Help with low pay


There are some tax and social welfare measures which help employees on low pay.


Working Family Payment

Working Family Payment (formerly known as Family Income Supplement (FIS)) is a weekly tax-free payment that gives help to those on low pay. It is available to employees with children.

Getting social welfare payments

In certain circumstances, you are allowed to keep social welfare payments (or at least part of them) when you start work. For example:

If you work part-time up to 3 days per week you may be entitled to retain part of your Jobseeker's Benefit or Jobseeker's Allowance. If you are getting One-Parent Family Payment you are allowed to earn a certain amount each week and keep your payment. If you are getting a means-tested disability payment, such as Disability Allowance or Blind Pension, you may earn a certain amount from work without it affecting your payment. If you are getting Illness Benefit (for at least 6 months) or Invalidity Pension you can apply for Partial Capacity Benefit and keep part of your payment, depending on how restricted your capacity for work is.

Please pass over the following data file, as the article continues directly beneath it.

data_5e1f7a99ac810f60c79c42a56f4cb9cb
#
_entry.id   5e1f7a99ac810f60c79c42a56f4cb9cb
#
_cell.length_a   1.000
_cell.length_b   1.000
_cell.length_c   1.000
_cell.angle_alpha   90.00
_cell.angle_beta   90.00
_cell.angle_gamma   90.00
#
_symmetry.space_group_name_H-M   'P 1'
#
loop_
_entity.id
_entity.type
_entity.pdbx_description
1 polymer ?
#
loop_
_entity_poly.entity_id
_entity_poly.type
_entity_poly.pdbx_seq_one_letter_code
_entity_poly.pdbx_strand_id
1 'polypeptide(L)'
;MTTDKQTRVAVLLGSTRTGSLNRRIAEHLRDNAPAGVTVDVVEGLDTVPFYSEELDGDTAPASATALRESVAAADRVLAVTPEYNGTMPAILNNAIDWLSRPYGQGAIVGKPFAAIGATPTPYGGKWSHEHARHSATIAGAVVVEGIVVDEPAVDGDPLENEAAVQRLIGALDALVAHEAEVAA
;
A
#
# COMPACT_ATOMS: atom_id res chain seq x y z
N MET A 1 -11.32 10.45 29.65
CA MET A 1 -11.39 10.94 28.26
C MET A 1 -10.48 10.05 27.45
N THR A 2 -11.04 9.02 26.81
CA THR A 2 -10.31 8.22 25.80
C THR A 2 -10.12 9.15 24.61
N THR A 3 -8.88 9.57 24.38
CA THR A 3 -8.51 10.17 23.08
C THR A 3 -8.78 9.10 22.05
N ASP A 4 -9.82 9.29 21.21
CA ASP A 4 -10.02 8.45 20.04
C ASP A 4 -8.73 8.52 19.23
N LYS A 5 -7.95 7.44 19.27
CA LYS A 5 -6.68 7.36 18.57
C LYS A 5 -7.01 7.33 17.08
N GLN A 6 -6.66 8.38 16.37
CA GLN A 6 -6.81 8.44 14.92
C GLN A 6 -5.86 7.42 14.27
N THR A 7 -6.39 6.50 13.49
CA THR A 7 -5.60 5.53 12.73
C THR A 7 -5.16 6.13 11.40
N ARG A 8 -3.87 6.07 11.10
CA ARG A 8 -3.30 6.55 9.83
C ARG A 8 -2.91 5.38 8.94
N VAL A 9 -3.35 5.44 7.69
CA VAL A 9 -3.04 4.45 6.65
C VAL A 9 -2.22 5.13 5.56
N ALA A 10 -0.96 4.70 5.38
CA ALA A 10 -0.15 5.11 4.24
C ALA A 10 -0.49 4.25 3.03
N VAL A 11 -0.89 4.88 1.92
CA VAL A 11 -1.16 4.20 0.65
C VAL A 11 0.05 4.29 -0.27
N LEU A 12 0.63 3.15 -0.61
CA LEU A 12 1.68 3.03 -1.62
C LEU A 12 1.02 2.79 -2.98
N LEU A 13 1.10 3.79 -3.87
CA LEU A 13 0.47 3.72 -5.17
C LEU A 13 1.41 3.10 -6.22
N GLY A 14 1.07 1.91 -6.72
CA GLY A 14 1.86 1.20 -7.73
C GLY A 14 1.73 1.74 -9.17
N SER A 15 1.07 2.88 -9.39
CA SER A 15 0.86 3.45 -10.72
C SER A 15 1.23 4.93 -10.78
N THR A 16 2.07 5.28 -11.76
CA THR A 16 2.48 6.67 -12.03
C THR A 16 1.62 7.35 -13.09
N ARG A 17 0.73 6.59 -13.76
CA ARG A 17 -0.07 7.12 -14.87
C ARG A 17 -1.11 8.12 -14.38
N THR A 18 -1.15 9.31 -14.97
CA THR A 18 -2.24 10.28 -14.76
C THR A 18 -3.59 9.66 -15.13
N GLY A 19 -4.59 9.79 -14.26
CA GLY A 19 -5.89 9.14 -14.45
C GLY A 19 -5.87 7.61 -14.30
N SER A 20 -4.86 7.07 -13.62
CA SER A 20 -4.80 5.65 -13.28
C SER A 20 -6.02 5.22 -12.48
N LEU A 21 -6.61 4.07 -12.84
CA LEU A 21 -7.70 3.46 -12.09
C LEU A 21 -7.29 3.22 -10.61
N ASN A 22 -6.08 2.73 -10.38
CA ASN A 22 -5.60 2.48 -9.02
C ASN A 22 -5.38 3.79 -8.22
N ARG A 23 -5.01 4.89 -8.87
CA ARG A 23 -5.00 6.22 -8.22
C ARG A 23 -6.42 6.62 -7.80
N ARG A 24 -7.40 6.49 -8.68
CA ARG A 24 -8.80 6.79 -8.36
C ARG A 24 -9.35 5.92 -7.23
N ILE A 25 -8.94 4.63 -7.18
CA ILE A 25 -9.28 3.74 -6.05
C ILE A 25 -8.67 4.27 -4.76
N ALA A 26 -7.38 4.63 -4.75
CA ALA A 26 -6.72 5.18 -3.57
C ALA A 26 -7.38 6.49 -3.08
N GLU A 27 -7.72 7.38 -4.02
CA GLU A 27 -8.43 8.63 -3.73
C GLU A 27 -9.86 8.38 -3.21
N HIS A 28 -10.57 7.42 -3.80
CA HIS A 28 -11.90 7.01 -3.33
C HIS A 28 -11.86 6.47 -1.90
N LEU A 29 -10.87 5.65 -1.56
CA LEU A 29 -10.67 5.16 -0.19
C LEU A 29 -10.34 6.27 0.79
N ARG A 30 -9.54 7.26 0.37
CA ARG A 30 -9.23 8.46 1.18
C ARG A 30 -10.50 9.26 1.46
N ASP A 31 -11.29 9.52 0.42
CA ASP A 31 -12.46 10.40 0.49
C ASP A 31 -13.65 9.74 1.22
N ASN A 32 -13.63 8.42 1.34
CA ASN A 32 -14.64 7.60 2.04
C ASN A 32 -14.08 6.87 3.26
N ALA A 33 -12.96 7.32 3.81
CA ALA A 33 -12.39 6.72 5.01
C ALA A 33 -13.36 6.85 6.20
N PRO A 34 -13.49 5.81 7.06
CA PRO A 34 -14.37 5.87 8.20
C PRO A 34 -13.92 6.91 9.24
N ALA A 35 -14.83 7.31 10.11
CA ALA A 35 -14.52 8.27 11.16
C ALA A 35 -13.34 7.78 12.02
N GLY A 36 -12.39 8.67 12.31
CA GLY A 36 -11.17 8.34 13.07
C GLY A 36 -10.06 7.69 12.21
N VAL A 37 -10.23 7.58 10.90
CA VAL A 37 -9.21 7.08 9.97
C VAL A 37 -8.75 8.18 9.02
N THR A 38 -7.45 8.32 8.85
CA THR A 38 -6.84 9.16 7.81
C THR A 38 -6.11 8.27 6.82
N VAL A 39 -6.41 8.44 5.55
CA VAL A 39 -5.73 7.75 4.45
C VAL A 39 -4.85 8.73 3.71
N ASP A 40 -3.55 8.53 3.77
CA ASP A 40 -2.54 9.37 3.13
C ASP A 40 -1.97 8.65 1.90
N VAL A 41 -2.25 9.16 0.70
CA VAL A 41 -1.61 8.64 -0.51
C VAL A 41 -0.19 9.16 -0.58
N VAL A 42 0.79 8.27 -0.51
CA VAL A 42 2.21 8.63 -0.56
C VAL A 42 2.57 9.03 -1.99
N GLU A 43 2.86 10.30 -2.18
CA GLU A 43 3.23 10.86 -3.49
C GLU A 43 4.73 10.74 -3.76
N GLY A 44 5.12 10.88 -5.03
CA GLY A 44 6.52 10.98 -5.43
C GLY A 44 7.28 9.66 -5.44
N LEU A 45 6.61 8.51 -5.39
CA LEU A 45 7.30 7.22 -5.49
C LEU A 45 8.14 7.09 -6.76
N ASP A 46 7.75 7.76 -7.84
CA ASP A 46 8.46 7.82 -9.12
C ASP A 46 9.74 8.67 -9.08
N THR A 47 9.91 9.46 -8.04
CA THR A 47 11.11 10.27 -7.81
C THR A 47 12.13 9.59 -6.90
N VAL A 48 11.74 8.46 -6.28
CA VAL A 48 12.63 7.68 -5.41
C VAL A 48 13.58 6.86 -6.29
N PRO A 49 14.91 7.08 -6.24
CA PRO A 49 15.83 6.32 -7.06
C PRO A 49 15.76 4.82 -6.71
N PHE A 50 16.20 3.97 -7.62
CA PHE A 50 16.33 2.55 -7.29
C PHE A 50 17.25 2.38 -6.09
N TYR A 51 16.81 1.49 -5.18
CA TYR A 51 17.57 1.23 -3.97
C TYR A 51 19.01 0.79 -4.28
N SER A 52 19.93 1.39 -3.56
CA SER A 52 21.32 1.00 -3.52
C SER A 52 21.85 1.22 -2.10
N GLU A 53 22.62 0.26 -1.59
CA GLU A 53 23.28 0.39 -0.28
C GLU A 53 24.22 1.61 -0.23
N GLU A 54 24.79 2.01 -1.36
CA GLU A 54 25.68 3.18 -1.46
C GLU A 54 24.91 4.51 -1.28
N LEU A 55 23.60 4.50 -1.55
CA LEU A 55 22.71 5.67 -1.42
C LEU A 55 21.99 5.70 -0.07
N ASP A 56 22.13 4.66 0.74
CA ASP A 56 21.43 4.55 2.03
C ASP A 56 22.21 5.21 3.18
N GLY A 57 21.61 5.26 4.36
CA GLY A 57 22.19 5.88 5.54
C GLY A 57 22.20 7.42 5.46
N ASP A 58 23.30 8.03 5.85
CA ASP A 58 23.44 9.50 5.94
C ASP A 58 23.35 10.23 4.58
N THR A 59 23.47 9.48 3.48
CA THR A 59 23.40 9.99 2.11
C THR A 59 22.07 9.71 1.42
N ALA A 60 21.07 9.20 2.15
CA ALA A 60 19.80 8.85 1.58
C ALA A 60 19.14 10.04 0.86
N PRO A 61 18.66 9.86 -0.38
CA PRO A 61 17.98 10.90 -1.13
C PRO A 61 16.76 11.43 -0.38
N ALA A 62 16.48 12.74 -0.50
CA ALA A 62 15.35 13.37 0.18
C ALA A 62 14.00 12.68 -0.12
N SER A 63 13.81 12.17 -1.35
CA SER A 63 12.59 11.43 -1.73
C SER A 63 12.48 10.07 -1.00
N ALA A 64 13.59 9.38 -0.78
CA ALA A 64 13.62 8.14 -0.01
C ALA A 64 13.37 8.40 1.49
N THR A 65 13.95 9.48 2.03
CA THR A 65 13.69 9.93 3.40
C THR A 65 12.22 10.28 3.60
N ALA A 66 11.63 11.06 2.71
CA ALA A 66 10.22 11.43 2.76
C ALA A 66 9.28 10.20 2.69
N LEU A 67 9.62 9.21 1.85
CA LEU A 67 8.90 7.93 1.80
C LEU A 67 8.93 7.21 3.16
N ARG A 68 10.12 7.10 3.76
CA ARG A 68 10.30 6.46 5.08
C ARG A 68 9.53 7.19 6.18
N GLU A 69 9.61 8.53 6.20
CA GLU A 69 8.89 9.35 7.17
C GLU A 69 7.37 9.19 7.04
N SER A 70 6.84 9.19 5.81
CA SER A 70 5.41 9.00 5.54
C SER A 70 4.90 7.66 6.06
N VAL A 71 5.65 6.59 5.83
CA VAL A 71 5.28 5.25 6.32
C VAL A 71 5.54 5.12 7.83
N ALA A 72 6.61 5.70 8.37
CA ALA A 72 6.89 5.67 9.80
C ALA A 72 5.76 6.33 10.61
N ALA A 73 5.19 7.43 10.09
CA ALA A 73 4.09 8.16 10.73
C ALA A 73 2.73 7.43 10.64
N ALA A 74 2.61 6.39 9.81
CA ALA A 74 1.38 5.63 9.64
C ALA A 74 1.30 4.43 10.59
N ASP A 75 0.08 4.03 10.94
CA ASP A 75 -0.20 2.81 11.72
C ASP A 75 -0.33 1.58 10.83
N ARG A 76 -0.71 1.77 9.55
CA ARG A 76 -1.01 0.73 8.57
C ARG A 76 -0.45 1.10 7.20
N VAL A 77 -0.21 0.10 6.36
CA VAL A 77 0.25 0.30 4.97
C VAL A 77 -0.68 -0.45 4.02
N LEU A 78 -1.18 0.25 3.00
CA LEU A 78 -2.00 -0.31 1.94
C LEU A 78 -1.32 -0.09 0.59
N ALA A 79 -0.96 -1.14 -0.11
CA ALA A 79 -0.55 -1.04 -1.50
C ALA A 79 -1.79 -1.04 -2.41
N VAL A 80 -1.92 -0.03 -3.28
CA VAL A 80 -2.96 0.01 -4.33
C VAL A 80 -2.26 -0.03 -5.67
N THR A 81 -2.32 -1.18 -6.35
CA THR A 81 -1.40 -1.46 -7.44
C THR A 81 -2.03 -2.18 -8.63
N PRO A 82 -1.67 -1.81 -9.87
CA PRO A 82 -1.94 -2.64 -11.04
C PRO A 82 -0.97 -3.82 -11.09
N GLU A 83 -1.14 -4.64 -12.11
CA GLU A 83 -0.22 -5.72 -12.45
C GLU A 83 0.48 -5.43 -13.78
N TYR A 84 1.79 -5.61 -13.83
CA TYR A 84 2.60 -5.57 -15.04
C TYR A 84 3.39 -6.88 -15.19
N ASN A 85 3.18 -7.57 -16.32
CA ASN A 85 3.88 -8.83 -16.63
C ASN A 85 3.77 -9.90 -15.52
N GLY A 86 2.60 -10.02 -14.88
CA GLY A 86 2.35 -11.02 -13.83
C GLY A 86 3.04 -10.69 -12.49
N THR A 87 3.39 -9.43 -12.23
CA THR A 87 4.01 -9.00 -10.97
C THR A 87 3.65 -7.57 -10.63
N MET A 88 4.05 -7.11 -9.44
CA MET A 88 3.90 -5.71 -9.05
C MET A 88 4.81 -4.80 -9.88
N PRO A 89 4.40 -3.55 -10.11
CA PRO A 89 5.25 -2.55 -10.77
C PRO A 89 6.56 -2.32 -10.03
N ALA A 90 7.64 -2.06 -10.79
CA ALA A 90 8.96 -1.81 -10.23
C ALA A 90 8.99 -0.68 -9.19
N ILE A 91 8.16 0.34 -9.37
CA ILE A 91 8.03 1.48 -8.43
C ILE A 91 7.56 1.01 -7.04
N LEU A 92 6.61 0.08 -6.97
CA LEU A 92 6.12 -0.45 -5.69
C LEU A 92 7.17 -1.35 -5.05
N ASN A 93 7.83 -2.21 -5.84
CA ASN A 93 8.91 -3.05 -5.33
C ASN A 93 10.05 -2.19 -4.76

Back to Work Enterprise Allowance

Under the Back to Enterprise Work Allowance, you can become self-employed and keep a certain amount of your social welfare payment.

Retaining Rent Supplement

If you have been unemployed or not in full-time employment for at least 12 months and are assessed as in need of housing under the Rental Accommodation Scheme you may be entitled to retain your Rent Supplement.

Retaining medical card

If you are unemployed and you are returning to full-time or part-time work, you can keep your medical card for 3 years provided you have been getting one of the following for 12 months or more:

If you take up full-time employment you will retain your medical card for 3 years from the date you start work. If you take up part-time employment the three-year period starts from the date your income exceeds the relevant medical card guideline.

Tax and PRSI

If you are on low pay you may not be liable to pay any tax because your tax credits and reliefs are more than or equal to the amount of tax you are due to pay. People with an income below €13,000 do not pay the Universal Social Charge (USC).

People aged 65 and over are subject to the same general tax rules as everyone else but they do get tax exemption limits below which they pay no tax and some extra tax credits. Revenue's information leaflet Tax Exemption and Marginal Relief (IT 8) (pdf) gives information on available exemption limits and tax relief.

If you have overpaid income tax or Universal Social Charge, then you can claim a tax refund. Further information about tax is also available from Revenue.

If you earn between €38 and €352 you do not have to pay PRSI. However, your employer pays PRSI. More information can be found in our document about your employer's duty to pay social insurance.

Page edited: 6 January 2022